1.5
Ruddy ducks have now been sighted in 19 European and North African Countries. Action is being taken in some of these countries with ruddy ducks being shot in Spain, Portugal, Morocco and recently France has introduced a programme of eradication. However the numbers in continental Europe are small (less than 10% of the UK population), and if no effort is made to control the source population in the UK action taking place in these countries could be compromised.

1.6 On the 6 July 1998 the Environment Minister, Michael Meacher announced the creation of the white-headed duck task force to advise on the action required in the United Kingdom to conserve the globally threatened white-headed duck. Michael Meacher added that: "The white-headed duck is one of Europe's rarest birds. Without action to reduce the threat posed by North American ruddy ducks it is likely that the white-headed duck will become extinct. The new task force of Government and conservation bodies will advise on the most effective and practicable means of achieving that reduction."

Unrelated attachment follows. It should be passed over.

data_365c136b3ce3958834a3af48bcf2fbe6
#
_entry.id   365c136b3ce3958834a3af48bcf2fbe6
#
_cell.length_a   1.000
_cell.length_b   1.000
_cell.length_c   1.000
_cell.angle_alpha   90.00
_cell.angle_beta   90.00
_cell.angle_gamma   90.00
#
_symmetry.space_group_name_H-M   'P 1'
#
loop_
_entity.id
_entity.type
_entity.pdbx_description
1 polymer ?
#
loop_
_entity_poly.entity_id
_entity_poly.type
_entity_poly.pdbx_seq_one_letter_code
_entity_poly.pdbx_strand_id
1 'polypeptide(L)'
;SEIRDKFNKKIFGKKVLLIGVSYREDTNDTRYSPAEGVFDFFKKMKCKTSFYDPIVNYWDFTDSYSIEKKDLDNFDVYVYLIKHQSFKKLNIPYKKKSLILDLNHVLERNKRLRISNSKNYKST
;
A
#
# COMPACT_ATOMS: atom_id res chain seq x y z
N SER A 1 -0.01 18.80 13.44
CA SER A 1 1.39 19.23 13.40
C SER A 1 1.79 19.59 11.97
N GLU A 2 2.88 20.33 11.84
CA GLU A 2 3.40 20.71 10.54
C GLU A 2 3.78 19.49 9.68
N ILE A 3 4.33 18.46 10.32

1.7
This report summarises the main conclusions of the task force.


2: Terms of Reference and Membership


2.1
The terms of reference were:

a. recommend the best scientific and cost-effective method of carrying out a control trial of the ruddy duck in order to assess whether it is necessary and practicable to move to a larger control strategy;

b. plan and coordinate the implementation of a control trial;

c.
develop a public relations strategy to inform the public of the need for control;

d.
investigate the possibility of coordinating action within the UK with measures taken in other European countries, including sourcing of EU funds for control; and

e. recommend the adoption of measures other than control which would assist in limiting spread of the ruddy duck within the United Kingdom.

2.2 The following organisations were represented on the task force:
Department of the Environment, Transport and the Regions